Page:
1. VPN Client: This method requires installing a software configured to meet the endpoint’s requirements. During setup, the endpoint executes the VPN link, connecting to the other endpoint to create an encrypted tunnel. Company-issued passwords or certificates are generally used for authentication.

2. Browser Extensions: VPN extensions can be added to popular web browsers like Chrome and Firefox. Some browsers, such as Opera, have integrated VPN extensions. These extensions are convenient for quick VPN configuration but only protect data shared within the browser. They may also be more susceptible to breaches.

3. Router VPN: Installing a VPN directly on the router can be more efficient when multiple devices share the same internet connection. Router VPNs protect all connected devices, even those difficult to configure, like smart TVs. However, they may be harder to manage without a user interface.

4. Company VPN: A custom company VPN is set up and maintained by the organization’s IT team. Users don’t have administrative access to the VPN, and their activities are logged by the company, minimizing the risk of data leakage. Company VPNs ensure secure connections to the company’s intranet and server.

VPNs can also be used on smartphones and other internet-connected devices. Many VPN providers offer mobile solutions that can be downloaded from the Google Play Store or Apple App Store. Keep in mind that VPNs do not replace comprehensive anti-virus software. To ensure maximum security, use a VPN alongside a reputable anti-virus program.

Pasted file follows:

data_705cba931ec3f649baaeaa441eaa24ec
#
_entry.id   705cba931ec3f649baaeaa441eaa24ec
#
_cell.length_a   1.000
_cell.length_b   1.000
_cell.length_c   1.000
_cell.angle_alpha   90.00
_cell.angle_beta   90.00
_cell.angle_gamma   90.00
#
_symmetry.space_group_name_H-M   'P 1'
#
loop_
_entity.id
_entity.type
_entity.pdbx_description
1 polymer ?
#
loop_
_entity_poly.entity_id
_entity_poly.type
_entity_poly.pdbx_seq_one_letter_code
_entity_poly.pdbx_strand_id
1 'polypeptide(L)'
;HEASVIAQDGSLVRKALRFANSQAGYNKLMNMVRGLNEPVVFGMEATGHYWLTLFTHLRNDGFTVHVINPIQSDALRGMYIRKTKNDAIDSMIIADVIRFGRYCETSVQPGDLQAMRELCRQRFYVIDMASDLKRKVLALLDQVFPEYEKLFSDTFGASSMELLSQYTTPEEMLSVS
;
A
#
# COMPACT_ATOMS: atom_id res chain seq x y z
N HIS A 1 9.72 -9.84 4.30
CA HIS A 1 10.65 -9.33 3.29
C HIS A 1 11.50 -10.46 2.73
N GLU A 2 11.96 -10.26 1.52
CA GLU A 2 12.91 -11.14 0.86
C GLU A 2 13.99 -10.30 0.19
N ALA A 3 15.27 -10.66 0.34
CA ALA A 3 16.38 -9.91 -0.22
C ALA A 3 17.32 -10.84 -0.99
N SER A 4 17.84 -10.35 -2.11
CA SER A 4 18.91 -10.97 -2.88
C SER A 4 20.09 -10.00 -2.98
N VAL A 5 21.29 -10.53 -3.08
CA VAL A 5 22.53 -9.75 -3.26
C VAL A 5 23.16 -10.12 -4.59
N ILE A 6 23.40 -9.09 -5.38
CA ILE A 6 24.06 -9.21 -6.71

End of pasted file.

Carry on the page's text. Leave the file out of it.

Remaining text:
When choosing a VPN provider, select one that you trust. Your VPN provider can see your internet traffic, so if their security is compromised, yours is too. Opt for a reliable VPN provider that prioritizes your privacy and offers high-level security.

Installing a VPN on your smartphone is typically user-friendly. Download the VPN app from the iOS App Store or Google Play Store, and follow the setup instructions. Once installed, activate the VPN connection through the app before browsing the internet.

In conclusion, a VPN connection provides a secure link between you and the internet by routing your data traffic through an encrypted virtual tunnel. This process hides your IP address and protects your data from external attacks. A VPN also allows access to regionally restricted content from anywhere in the world. However, it’s essential to use a VPN in combination with trusted anti-virus software for optimal security.